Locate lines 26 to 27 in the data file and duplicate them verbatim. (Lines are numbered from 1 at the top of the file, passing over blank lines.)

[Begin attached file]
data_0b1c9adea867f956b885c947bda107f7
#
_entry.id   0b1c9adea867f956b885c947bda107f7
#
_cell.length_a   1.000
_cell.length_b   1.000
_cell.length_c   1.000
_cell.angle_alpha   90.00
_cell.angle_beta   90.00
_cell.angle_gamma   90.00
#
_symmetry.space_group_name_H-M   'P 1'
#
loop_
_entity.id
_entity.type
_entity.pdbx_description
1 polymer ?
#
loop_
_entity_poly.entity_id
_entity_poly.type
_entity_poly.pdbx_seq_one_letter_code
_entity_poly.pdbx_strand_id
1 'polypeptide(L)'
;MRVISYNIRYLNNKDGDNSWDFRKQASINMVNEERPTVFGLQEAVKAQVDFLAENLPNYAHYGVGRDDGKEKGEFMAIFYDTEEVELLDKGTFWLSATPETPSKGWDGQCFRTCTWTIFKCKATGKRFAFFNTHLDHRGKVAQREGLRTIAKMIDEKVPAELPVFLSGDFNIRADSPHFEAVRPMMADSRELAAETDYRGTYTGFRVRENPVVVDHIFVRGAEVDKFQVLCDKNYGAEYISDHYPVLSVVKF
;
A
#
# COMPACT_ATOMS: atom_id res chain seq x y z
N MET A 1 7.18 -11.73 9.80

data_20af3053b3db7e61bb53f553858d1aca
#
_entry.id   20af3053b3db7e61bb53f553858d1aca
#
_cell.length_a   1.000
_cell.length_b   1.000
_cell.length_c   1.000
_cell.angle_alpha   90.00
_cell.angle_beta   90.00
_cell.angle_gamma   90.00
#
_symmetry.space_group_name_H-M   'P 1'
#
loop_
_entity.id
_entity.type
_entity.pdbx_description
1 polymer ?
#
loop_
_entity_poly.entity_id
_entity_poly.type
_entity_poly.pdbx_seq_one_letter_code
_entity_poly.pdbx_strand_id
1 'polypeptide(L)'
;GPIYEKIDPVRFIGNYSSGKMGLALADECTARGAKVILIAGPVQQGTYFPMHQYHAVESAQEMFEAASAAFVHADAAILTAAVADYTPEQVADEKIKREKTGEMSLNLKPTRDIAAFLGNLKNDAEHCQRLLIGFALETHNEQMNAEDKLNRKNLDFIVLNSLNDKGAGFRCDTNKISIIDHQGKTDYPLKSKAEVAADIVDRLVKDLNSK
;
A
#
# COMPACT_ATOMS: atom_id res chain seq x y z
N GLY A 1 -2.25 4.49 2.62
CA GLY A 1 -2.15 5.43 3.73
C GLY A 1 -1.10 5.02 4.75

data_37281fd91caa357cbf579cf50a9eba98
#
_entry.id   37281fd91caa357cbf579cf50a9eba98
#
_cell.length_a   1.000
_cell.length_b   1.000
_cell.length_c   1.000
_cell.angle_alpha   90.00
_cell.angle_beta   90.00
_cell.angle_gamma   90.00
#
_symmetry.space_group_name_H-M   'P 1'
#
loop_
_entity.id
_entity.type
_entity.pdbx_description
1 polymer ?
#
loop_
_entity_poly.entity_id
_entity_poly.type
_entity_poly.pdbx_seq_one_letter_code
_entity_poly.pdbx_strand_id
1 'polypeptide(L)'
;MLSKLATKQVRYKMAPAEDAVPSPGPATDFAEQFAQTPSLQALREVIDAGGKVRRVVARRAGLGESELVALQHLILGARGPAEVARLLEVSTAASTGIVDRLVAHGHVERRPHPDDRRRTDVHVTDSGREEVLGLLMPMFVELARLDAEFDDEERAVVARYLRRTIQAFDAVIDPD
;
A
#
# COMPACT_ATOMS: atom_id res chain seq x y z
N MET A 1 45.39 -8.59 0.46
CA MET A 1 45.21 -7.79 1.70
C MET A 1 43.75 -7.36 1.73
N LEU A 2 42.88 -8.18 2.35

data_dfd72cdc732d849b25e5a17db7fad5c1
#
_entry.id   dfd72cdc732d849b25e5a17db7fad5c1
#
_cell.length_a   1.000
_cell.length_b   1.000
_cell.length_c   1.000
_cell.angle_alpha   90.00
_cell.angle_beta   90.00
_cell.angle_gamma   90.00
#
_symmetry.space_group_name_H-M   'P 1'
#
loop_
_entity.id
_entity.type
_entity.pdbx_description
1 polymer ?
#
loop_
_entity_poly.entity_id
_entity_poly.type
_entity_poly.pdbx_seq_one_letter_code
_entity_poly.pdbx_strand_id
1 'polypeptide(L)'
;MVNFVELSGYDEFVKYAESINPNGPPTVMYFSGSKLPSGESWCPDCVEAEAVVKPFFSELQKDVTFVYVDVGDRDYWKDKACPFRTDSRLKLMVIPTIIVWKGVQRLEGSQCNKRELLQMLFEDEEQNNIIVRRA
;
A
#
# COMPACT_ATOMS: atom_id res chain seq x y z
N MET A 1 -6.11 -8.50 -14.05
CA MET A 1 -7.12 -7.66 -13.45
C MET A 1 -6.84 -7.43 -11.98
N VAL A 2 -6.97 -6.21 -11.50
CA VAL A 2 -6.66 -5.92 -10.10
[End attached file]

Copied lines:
;MRVISYNIRYLNNKDGDNSWDFRKQASINMVNEERPTVFGLQEAVKAQVDFLAENLPNYAHYGVGRDDGKEKGEFMAIFYDTEEVELLDKGTFWLSATPETPSKGWDGQCFRTCTWTIFKCKATGKRFAFFNTHLDHRGKVAQREGLRTIAKMIDEKVPAELPVFLSGDFNIRADSPHFEAVRPMMADSRELAAETDYRGTYTGFRVRENPVVVDHIFVRGAEVDKFQVLCDKNYGAEYISDHYPVLSVVKF
;